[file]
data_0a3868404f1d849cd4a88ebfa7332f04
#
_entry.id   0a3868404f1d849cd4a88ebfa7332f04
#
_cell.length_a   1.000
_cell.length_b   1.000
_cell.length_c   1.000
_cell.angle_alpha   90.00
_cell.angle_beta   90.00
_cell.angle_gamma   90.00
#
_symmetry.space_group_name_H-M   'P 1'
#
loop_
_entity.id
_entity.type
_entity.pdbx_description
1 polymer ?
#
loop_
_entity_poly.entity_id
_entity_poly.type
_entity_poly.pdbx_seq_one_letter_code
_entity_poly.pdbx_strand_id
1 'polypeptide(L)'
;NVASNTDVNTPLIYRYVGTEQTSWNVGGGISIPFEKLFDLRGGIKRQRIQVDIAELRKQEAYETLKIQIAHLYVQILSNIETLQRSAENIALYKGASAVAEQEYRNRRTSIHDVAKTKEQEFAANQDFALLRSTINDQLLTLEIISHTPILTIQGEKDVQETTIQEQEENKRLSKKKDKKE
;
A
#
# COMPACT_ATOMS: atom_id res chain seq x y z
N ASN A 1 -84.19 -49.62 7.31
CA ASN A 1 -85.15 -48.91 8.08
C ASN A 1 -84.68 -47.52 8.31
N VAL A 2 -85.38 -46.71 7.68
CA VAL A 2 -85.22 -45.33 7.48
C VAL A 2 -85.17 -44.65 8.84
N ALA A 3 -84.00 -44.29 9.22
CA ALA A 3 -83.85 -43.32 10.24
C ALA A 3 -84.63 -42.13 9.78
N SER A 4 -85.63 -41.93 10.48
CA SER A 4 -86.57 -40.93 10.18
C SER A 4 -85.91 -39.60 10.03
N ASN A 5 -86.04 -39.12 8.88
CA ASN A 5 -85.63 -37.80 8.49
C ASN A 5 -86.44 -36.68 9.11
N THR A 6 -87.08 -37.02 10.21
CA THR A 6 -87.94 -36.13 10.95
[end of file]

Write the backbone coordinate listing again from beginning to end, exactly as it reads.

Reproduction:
data_0a3868404f1d849cd4a88ebfa7332f04
#
_entry.id   0a3868404f1d849cd4a88ebfa7332f04
#
_cell.length_a   1.000
_cell.length_b   1.000
_cell.length_c   1.000
_cell.angle_alpha   90.00
_cell.angle_beta   90.00
_cell.angle_gamma   90.00
#
_symmetry.space_group_name_H-M   'P 1'
#
loop_
_entity.id
_entity.type
_entity.pdbx_description
1 polymer ?
#
loop_
_entity_poly.entity_id
_entity_poly.type
_entity_poly.pdbx_seq_one_letter_code
_entity_poly.pdbx_strand_id
1 'polypeptide(L)'
;NVASNTDVNTPLIYRYVGTEQTSWNVGGGISIPFEKLFDLRGGIKRQRIQVDIAELRKQEAYETLKIQIAHLYVQILSNIETLQRSAENIALYKGASAVAEQEYRNRRTSIHDVAKTKEQEFAANQDFALLRSTINDQLLTLEIISHTPILTIQGEKDVQETTIQEQEENKRLSKKKDKKE
;
A
#
# COMPACT_ATOMS: atom_id res chain seq x y z
N ASN A 1 -84.19 -49.62 7.31
CA ASN A 1 -85.15 -48.91 8.08
C ASN A 1 -84.68 -47.52 8.31
N VAL A 2 -85.38 -46.71 7.68
CA VAL A 2 -85.22 -45.33 7.48
C VAL A 2 -85.17 -44.65 8.84
N ALA A 3 -84.00 -44.29 9.22
CA ALA A 3 -83.85 -43.32 10.24
C ALA A 3 -84.63 -42.13 9.78
N SER A 4 -85.63 -41.93 10.48
CA SER A 4 -86.57 -40.93 10.18
C SER A 4 -85.91 -39.60 10.03
N ASN A 5 -86.04 -39.12 8.88
CA ASN A 5 -85.63 -37.80 8.49
C ASN A 5 -86.44 -36.68 9.11
N THR A 6 -87.08 -37.02 10.21
CA THR A 6 -87.94 -36.13 10.95